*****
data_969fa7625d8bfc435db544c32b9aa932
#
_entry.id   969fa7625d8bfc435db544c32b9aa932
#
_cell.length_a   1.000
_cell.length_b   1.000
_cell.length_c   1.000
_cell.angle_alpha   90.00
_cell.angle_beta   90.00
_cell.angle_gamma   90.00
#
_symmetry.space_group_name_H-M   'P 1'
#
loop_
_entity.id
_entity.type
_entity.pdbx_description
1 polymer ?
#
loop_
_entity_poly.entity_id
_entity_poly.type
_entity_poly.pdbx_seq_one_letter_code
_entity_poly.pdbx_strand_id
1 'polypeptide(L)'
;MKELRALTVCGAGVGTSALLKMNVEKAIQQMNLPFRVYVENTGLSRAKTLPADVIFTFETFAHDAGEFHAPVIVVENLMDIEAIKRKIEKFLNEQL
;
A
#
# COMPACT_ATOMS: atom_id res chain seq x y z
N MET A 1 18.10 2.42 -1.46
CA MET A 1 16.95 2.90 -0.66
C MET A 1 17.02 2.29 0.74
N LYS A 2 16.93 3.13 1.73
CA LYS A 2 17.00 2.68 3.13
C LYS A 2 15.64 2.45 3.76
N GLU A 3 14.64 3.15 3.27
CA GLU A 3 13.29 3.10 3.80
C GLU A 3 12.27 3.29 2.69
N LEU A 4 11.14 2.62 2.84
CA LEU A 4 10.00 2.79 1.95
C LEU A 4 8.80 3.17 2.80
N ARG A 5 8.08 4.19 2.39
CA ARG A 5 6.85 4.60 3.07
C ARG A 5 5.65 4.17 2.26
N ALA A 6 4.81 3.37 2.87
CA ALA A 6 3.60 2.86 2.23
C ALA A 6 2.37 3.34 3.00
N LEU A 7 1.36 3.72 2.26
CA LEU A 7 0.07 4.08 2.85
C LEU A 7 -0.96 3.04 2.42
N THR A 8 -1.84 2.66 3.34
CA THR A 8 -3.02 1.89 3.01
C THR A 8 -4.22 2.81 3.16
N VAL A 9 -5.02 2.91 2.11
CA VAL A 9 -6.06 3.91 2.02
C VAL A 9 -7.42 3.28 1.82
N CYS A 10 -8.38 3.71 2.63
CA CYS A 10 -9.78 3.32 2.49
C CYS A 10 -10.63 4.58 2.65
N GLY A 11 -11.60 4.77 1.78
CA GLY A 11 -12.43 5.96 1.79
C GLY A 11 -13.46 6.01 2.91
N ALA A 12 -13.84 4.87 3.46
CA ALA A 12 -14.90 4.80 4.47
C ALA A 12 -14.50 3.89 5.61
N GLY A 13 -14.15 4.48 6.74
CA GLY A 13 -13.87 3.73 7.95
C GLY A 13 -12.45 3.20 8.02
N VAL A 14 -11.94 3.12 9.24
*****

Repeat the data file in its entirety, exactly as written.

data_969fa7625d8bfc435db544c32b9aa932
#
_entry.id   969fa7625d8bfc435db544c32b9aa932
#
_cell.length_a   1.000
_cell.length_b   1.000
_cell.length_c   1.000
_cell.angle_alpha   90.00
_cell.angle_beta   90.00
_cell.angle_gamma   90.00
#
_symmetry.space_group_name_H-M   'P 1'
#
loop_
_entity.id
_entity.type
_entity.pdbx_description
1 polymer ?
#
loop_
_entity_poly.entity_id
_entity_poly.type
_entity_poly.pdbx_seq_one_letter_code
_entity_poly.pdbx_strand_id
1 'polypeptide(L)'
;MKELRALTVCGAGVGTSALLKMNVEKAIQQMNLPFRVYVENTGLSRAKTLPADVIFTFETFAHDAGEFHAPVIVVENLMDIEAIKRKIEKFLNEQL
;
A
#
# COMPACT_ATOMS: atom_id res chain seq x y z
N MET A 1 18.10 2.42 -1.46
CA MET A 1 16.95 2.90 -0.66
C MET A 1 17.02 2.29 0.74
N LYS A 2 16.93 3.13 1.73
CA LYS A 2 17.00 2.68 3.13
C LYS A 2 15.64 2.45 3.76
N GLU A 3 14.64 3.15 3.27
CA GLU A 3 13.29 3.10 3.80
C GLU A 3 12.27 3.29 2.69
N LEU A 4 11.14 2.62 2.84
CA LEU A 4 10.00 2.79 1.95
C LEU A 4 8.80 3.17 2.80
N ARG A 5 8.08 4.19 2.39
CA ARG A 5 6.85 4.60 3.07
C ARG A 5 5.65 4.17 2.26
N ALA A 6 4.81 3.37 2.87
CA ALA A 6 3.60 2.86 2.23
C ALA A 6 2.37 3.34 3.00
N LEU A 7 1.36 3.72 2.26
CA LEU A 7 0.07 4.08 2.85
C LEU A 7 -0.96 3.04 2.42
N THR A 8 -1.84 2.66 3.34
CA THR A 8 -3.02 1.89 3.01
C THR A 8 -4.22 2.81 3.16
N VAL A 9 -5.02 2.91 2.11
CA VAL A 9 -6.06 3.91 2.02
C VAL A 9 -7.42 3.28 1.82
N CYS A 10 -8.38 3.71 2.63
CA CYS A 10 -9.78 3.32 2.49
C CYS A 10 -10.63 4.58 2.65
N GLY A 11 -11.60 4.77 1.78
CA GLY A 11 -12.43 5.96 1.79
C GLY A 11 -13.46 6.01 2.91
N ALA A 12 -13.84 4.87 3.46
CA ALA A 12 -14.90 4.80 4.47
C ALA A 12 -14.50 3.89 5.61
N GLY A 13 -14.15 4.48 6.74
CA GLY A 13 -13.87 3.73 7.95
C GLY A 13 -12.45 3.20 8.02
N VAL A 14 -11.94 3.12 9.24